More disturbing things are happening in the room where Glenn is held. Merle lets a walker loose in the room with him. Glenn fights it off, still duct taped to a chair. He manages to bust out slightly and keep the thing from biting him. Very cool scene with an interesting zombie kill, also showing how resourceful Glenn is, and what a survivor he has become over time.
The most disturbing is when The Governor goes to see Maggie, tied to the chair. For a moment I was sure he would inflict some terrible kind of treatment, sexual abuse, on her. It is an ominous few moments between the two, as he puts a terrible fear in Maggie. And us. But she is defiant and refuses to give in to any of his tactics, telling him to do what he wants and to “go to hell“.


Out on the road, Michonne leads Rick and Daryl towards Woodbury. A large horde of walkers comes from the woods to keep everyone busy. With too many bearing down the group slips further into the trees where they find a lodge of some sort. Inside, a rotten dead dog stinks the place up. Better than outside where the dead line every inch of the lodge’s exterior. Rick finds a crazy man sleeping under a blanket on a bed. He threatens everybody’s safety ending in a shot fired and then Michonne putting her sword through the man to prevent walkers getting in. “Remember the Alamo?” quips Daryl looking out at the thicket of walking corpses crowding them inside. They feed the dead man to the walkers out front and sneak through the back, as the distraction works perfectly.
The heat turns up in Woodbury with The Governor threatening death against Glenn in order to illicit a response from Maggie. She obviously gives up the prison, its location, how many survivors are left there, and anything else they need. Sad to hear the information given up, but what else would you do? Maggie clearly doesn’t want to watch the love of her life die, not after everything. And Glenn almost explodes seeing a topless Maggie being treated how she is by The Governor. They’re left alone. Except now things are getting wilder, as The Governor’s paranoia sets in. At the very same time, Rick and his small crew have arrived at the gates of Woodbury. They stand ready to take back their people, to infiltrate.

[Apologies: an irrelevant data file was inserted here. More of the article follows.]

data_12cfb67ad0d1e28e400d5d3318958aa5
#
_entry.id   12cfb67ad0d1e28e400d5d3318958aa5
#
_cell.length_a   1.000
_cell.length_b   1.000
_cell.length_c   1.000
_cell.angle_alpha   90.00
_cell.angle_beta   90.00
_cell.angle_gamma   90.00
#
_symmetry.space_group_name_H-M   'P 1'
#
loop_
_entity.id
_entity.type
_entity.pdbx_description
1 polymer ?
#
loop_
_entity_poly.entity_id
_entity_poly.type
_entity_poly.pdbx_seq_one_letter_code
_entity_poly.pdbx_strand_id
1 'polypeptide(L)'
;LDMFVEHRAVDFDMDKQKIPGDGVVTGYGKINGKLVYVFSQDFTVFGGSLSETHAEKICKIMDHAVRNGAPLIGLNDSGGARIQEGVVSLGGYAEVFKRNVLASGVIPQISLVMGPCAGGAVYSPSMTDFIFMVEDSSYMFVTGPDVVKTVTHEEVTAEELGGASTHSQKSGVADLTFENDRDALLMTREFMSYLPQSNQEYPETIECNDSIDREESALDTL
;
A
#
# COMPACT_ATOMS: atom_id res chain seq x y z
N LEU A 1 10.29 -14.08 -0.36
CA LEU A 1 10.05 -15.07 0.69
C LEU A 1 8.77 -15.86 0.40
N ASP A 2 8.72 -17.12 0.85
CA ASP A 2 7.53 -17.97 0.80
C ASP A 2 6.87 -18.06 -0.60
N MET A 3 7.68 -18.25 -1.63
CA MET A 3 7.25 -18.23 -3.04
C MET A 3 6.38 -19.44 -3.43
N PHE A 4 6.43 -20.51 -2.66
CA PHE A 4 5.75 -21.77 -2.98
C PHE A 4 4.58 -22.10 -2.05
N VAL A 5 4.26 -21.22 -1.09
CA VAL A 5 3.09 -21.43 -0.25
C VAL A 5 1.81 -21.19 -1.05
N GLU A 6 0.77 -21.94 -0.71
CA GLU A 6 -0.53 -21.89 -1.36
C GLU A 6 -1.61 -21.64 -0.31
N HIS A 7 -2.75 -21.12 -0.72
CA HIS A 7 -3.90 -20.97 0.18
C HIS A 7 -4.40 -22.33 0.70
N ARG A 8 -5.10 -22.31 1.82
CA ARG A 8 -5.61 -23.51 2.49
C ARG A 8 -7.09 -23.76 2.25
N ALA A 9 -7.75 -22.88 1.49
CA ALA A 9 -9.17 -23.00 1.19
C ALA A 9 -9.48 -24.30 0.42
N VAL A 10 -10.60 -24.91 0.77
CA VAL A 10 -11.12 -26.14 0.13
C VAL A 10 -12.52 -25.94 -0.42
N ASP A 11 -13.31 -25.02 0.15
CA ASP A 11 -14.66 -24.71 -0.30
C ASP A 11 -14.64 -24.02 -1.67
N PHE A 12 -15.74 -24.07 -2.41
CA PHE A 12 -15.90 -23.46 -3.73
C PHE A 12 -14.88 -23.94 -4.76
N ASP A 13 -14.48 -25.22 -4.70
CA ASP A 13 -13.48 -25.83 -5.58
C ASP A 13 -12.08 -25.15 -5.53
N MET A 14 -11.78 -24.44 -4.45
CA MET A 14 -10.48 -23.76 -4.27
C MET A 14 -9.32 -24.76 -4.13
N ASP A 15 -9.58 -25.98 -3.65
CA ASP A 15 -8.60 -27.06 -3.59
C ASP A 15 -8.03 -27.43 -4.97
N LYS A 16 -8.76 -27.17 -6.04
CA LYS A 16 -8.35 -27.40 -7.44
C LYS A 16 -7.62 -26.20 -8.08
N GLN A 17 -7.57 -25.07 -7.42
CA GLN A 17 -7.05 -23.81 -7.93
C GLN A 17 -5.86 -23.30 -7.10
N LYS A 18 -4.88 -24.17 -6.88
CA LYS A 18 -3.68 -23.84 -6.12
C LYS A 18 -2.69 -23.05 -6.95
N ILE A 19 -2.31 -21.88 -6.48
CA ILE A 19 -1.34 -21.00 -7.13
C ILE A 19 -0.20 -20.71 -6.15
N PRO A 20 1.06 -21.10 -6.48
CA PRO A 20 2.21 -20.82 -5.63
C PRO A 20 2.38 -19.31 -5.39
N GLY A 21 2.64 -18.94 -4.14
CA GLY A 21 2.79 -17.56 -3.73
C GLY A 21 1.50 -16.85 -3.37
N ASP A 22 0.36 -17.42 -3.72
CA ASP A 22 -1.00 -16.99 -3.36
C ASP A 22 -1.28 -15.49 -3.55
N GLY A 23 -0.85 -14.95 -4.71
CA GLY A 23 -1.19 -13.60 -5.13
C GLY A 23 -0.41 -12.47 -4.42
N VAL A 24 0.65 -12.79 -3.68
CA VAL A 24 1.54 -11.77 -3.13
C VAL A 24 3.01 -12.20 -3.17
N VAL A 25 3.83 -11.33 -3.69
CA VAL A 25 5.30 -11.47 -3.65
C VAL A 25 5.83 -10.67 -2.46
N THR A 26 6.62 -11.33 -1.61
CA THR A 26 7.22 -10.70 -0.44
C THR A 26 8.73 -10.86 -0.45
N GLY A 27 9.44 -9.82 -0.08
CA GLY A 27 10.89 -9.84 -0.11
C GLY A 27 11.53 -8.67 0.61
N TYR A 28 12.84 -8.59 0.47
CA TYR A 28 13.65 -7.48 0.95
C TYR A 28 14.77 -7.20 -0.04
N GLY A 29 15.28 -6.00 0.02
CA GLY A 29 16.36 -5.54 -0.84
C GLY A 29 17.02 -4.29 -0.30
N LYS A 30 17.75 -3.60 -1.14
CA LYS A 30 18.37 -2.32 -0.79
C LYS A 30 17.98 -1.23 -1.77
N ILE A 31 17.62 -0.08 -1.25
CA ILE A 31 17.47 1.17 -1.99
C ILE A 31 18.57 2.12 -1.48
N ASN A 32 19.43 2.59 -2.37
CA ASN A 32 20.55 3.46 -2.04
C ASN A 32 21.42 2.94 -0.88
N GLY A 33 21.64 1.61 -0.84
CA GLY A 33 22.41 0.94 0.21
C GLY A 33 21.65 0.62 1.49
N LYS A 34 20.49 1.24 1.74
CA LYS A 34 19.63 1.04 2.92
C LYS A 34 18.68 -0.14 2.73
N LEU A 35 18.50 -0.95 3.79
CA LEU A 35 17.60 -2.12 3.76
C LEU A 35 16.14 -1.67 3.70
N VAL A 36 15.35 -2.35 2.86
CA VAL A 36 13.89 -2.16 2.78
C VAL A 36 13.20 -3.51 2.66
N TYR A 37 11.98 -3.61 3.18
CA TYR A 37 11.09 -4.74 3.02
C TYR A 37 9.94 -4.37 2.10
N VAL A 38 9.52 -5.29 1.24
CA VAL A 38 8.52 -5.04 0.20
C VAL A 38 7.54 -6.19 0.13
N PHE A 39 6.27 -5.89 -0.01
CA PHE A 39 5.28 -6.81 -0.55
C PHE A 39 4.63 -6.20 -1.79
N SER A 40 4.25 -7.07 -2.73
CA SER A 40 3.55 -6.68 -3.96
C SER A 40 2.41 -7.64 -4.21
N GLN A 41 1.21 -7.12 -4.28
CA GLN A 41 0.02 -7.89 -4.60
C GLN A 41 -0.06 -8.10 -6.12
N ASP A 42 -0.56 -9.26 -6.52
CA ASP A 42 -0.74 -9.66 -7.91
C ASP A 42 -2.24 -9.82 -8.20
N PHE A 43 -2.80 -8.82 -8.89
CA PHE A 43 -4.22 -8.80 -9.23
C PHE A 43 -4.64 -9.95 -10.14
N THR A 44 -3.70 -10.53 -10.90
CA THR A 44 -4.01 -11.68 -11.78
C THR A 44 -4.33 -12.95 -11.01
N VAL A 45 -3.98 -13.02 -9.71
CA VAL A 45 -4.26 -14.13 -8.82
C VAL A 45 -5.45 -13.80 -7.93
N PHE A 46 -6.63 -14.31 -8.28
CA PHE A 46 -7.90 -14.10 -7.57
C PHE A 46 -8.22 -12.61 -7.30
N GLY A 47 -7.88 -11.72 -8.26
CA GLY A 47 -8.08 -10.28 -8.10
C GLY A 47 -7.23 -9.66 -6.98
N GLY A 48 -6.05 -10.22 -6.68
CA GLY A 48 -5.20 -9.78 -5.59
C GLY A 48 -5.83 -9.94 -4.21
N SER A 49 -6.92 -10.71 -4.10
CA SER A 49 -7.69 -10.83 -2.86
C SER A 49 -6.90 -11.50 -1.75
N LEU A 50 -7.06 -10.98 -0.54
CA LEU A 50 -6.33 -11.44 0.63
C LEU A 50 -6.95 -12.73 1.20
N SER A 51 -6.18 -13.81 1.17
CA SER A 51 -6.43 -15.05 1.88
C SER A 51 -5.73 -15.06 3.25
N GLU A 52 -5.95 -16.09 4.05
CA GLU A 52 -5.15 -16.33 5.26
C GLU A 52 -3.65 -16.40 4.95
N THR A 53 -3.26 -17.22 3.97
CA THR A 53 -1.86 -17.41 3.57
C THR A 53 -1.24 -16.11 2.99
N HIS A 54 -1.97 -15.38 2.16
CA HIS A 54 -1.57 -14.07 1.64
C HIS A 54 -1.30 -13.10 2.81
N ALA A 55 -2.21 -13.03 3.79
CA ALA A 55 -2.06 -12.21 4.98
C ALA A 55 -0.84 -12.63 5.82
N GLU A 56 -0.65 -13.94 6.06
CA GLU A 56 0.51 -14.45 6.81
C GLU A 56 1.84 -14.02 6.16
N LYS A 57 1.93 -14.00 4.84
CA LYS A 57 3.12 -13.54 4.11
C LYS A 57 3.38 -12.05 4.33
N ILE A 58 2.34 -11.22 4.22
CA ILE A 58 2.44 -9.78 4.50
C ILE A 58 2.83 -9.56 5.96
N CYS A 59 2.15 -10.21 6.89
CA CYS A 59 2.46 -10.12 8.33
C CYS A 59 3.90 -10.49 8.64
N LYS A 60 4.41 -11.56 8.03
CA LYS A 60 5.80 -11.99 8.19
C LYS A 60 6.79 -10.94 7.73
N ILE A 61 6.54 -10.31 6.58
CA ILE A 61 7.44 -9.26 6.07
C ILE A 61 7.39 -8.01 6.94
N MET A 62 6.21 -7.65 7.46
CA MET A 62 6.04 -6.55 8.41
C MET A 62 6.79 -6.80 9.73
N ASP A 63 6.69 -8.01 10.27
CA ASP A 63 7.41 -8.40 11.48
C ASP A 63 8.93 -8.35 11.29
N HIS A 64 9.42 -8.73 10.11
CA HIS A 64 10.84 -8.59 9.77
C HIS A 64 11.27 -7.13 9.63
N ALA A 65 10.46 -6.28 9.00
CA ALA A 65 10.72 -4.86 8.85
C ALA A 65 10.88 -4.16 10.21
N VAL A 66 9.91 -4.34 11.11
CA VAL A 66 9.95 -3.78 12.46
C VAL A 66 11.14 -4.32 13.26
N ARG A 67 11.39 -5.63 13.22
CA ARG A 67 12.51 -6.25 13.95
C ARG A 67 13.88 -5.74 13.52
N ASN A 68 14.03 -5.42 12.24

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The episode ends with Andrea strolling back to the new place she seemingly sleeps at night, everything appearing fine, The Governor wringing his hands and worrying about the next step, and just outside Rick Grimes poises to mount his offensive on the sleepy town of Woodbury.
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Next episode is titled “Made to Suffer” and is sure to bring plenty of madness, excitement, paranoia, and naturally… death.

The Walking Dead – Season 3, Episode 5: “Say the Word”

AMC’s The Walking Dead
Season 3, Episode 5: “Say the Word”
Directed by Greg Nicotero
Written by Angela Kang

* For a review of the previous episode, “Killer Within” – click here
* For a review of the next episode, “Hounded” – click here
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We start by seeing The Governor (David Morrissey) with a small girl, a walker. Her name is Penny. He’s obviously caring for his daughter even after death has come for her, then brought her back. It is a creepy, unsettling sight. Then, from his window, he sees Michonne (Danai Gurira). She is always watching now, waiting. She knows something is rotten in the town of Woodbury.
Over at the prison, Rick Grimes (Andrew Lincoln) is having a tough time dealing with the loss of his wife. Carl (Chandler Riggs) handles it like a tough young man. Everyone else is trying to help the new baby. Hershel (Scott Wilson) says they need baby formula soon, so Daryl (Norman Reedus) and Maggie (Lauren Cohan) agree to go on a run. Glenn (Steven Yeun) tries his best to take charge.
But Rick goes back inside the prison on a warpath, chopping down zombie after zombie. He is loosening at the seams, no doubt. And who wouldn’t be at that point?